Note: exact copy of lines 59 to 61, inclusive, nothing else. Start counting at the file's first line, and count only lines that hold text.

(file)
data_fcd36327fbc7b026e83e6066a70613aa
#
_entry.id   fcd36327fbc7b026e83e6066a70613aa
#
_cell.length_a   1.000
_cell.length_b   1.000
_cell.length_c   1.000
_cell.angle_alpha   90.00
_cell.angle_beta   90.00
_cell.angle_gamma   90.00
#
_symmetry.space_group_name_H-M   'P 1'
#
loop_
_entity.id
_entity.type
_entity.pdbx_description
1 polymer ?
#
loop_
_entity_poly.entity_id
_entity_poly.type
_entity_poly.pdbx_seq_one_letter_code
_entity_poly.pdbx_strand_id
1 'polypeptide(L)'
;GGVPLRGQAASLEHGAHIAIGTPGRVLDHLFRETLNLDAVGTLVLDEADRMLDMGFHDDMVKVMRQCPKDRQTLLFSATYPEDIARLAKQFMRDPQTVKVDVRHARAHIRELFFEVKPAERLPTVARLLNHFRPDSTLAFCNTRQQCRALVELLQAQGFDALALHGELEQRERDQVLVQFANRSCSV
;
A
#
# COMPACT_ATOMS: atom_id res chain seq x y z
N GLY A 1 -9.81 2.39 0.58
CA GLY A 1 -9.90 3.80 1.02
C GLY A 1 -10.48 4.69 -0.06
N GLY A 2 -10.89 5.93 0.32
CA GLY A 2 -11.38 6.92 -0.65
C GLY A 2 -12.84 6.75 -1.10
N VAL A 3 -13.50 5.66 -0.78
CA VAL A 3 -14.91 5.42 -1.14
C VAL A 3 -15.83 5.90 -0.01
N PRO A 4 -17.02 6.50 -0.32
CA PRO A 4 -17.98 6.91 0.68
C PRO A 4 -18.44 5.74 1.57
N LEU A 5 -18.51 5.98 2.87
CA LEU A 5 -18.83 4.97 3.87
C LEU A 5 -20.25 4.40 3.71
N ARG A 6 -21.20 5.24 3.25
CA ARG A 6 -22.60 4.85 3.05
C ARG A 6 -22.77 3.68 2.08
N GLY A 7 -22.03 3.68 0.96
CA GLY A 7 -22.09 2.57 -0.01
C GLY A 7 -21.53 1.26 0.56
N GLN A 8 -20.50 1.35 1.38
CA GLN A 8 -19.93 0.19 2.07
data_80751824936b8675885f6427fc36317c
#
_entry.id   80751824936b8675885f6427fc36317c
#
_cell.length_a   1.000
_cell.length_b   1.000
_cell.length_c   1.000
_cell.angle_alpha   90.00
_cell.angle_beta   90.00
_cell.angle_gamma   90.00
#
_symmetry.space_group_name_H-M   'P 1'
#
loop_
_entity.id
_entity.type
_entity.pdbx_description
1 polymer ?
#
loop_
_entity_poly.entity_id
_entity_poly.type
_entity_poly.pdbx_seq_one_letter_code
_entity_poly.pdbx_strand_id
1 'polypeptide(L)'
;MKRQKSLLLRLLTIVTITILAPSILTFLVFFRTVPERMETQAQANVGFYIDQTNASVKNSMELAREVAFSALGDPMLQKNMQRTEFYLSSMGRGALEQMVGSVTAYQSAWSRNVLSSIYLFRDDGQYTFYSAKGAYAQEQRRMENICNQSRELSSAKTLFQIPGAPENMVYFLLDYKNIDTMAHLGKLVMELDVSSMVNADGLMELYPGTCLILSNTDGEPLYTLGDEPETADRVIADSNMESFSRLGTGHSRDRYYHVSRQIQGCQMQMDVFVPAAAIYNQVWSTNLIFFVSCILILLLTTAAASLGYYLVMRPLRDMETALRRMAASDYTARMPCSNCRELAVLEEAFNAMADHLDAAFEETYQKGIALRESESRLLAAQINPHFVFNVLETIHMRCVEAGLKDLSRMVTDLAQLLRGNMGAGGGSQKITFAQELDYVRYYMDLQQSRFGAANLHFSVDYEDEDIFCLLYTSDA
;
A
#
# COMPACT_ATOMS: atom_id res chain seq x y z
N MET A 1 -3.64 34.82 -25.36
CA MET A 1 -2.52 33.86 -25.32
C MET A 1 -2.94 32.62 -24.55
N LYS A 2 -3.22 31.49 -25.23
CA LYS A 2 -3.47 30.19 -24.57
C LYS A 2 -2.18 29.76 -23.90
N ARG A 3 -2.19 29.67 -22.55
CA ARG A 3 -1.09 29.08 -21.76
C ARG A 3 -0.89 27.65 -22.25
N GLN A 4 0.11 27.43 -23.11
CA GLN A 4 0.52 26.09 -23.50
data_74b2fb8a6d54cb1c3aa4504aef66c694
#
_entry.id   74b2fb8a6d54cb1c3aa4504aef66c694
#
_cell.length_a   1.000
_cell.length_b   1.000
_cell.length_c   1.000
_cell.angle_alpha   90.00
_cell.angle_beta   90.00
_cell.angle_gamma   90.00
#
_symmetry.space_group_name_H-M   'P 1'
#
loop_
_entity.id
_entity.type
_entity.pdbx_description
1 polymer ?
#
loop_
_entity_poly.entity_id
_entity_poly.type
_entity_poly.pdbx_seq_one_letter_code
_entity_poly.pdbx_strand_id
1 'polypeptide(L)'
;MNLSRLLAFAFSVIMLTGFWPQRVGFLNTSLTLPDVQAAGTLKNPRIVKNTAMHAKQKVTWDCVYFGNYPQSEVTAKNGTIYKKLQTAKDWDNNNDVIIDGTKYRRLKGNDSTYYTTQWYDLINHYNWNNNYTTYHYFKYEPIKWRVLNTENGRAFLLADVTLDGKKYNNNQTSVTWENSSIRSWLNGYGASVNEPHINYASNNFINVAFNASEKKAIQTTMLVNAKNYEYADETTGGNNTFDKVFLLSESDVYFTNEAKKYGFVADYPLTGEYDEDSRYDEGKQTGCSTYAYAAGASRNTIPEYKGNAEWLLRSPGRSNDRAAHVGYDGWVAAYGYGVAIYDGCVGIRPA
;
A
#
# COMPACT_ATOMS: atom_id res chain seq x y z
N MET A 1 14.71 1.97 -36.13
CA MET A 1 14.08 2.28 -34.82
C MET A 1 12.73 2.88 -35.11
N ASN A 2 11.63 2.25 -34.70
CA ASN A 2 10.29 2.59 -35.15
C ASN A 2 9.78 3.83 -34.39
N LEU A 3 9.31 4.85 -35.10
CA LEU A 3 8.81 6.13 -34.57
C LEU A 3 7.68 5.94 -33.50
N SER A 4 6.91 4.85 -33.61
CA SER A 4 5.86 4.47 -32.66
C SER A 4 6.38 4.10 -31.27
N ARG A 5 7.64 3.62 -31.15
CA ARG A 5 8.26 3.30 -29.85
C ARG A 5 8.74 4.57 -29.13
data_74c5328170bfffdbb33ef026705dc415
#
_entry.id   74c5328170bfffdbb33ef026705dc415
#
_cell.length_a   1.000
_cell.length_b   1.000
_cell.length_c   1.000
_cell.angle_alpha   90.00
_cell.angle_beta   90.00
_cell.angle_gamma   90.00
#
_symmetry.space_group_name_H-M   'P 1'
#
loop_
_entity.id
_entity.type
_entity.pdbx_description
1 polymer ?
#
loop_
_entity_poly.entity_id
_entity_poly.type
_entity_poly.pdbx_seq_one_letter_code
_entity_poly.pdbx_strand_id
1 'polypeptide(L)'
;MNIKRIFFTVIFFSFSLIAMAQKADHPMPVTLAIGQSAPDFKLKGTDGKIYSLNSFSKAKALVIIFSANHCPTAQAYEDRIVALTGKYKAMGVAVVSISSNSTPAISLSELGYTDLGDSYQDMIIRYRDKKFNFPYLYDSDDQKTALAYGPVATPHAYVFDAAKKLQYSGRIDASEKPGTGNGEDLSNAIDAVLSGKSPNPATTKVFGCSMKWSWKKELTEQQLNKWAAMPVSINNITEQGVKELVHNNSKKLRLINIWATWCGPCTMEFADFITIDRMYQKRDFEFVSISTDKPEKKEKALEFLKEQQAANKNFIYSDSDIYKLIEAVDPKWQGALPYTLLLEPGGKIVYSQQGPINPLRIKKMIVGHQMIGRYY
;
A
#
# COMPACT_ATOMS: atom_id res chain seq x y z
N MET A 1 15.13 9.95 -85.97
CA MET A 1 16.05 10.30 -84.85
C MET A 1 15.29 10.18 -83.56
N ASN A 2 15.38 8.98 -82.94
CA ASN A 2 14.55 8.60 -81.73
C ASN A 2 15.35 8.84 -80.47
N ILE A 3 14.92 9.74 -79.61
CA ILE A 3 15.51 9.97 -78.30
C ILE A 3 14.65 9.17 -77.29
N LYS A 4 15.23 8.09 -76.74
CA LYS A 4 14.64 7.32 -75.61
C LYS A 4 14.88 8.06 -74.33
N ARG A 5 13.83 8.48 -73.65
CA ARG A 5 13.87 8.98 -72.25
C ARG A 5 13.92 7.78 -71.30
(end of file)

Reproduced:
_cell.length_b   1.000
_cell.length_c   1.000
_cell.angle_alpha   90.00